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October 13, 2009

On Pro Musica Rara, Edgar Allan Poe and clever programming

Pro Musica Rara hasn't just become a much more consistent ensemble in recent years. It's become more fun, too.

For its 35th season-opener, the period instrument ensemble offered a novel salute to the bicentennial of Edgar Allan Poe that included "scary" baroque music and the premiere of a piece devised by cellist and Pro Musica artistic director Allen Whear to accompany a recitation of Poe's chilling story, "The Cask of Amontillado."

On Sunday, while Poe fans were giving the author a proper funeral in Baltimore -- 160 years after his first, poorly attended one -- there was a good turnout for this concert at Towson University's Center for the Arts. I could only stay for the first half (I had a play to review in Columbia that evening), but it proved quite filling.

How often do you get a chance to hear Marin Marais' Le Tableau de l'operation de la taille? This is the composer's cut-by-cut depiction of gall stone surgery, ca. 1700, without, of course, any anesthesia -- and performed, as Whear pointed out in his engaging program notes, on original instruments (yikes). WBJC program director Jonathan Palvesky recited in French the brief descriptions that go with the piece -- "silk restraints for the arms and legs," "introduction of the forceps," and the like -- as Whear played the cleverly evocative cello lines with flair, elegantly supported by harpsichordist Dongsok Shin.

There was a piece by Jean-Marie Leclair nicknamed Le Tombeau, which had a grave beauty that made it ideal for the occasion (so did the fact that the composer was murdered and his killer never brought to justice). Violinist Judson Griffin joined Whear and Shin for an expressive performance. The three also collaborated on a remarkable chaconne by Antonio Bertali to start the concert in dynamic form.

Seeing how Pro Musica Rara acknowledged Poe made me think about other ways the Baltimore music world could have done so. We should have heard

some of the compositions inspired by the master of the macabre. What a great hook the Poe bicentennial would have made for, say, programming Rachmaninoff's "The Bells." It's a marvelous work, and one I've never had an opportunity to hear live. I think it would have been an ideal project for the Baltimore Symphony and Baltimore Choral Arts Society.

There's also Florent Schmitt's orchestra piece "The Haunted Palace." And wouldn't it be cool to hear even a few snippets from Debussy's unfinished opera, "The Fall of the House of Usher"? Oh well, maybe when the next Poe anniversary comes around. (UPDATE: I overlooked the Annapolis Symphony Orchestra, which deserves a shout out for programming Andre Caplet's Contes fantastique, based on "The Masque of the Red Death", in November.) Meanwhile, here's a sampling of Rachmaninoff's "The Bells":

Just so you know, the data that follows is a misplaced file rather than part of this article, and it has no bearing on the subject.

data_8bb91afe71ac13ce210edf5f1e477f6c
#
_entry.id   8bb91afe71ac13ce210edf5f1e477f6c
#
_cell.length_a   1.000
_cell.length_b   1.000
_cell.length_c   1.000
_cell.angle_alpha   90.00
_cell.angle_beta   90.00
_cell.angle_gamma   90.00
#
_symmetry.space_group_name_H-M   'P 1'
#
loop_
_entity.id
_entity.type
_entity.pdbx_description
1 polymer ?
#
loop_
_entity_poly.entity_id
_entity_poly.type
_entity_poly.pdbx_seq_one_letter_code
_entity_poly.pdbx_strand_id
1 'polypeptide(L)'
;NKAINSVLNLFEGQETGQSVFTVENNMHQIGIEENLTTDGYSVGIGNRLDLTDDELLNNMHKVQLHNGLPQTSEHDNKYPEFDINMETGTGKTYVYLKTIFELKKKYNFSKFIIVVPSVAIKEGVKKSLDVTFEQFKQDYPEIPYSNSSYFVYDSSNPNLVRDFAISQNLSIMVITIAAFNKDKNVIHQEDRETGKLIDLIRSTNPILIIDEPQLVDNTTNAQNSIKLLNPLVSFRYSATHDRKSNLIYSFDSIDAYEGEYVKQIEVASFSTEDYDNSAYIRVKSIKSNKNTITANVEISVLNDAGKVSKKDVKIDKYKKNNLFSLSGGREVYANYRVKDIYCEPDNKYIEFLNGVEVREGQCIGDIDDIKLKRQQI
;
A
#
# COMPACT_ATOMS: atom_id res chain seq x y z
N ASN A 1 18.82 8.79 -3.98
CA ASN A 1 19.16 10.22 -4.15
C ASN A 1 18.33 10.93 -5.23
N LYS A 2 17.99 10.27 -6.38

Posted by Tim Smith at 4:20 PM | | Comments (1)
        

Comments

The Baltimore Sym. has indeed performed "The Bells" before -- under David Zinman's baton, when he was music director. It was my first exposure to the work, and I remember thinking, it should be performed more often. Perhaps Marin Alsop will program it -- it would play to her strengths as a conductor.

Thanks for the comments. It's definitely overdue here. TIM

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About Tim Smith
Born and raised in Washington, D.C., I couldn't help but develop a keen interest in politics, but music, theater and visual art also proved great attractions. Music became my main focus after high school. I thought about being a cocktail pianist, but I hated taking requests, so I studied music history instead, earning a B.A. in that field from Eisenhower College (Seneca Falls, N.Y.) and an M.A. from Occidental College (Los Angeles). I then landed in journalism. After freelancing for the Washington Post and others, I was classical music critic for the Sun-Sentinel in South Florida, where I also contributed to NPR. I've written for the New York Times, BBC Music Magazine and other publications, and I'm a longtime contributor to Opera News. My book, The NPR Curious Listener's Guide to Classical Music (Perigee, 2002), can be found on the most discerning remainder racks.

I joined the Baltimore Sun as classical music critic in 2000 and, in 2009, also became theater critic, giving me the opportunity to annoy a whole new audience. In 2010, my original Clef Notes blog expanded to encompass a theatrical component -- how could I resist calling it Drama Queens? I hope you'll find both sides of this blog coin worth exploring and reacting to; your own comments are always welcome and valued (well, most of them, at least).

Think of this as your open-all-hours, cyber green room, where there's always a performer or performance to discuss, some news to digest, or maybe just a little good gossip to share.
Note: Tim Smith now writes about the fine arts at baltimoresun.com/artsmash. This blog will be kept in place as an archive for an indefinite period. Please visit the new location to get the latest Mid-Atlantic arts coverage.
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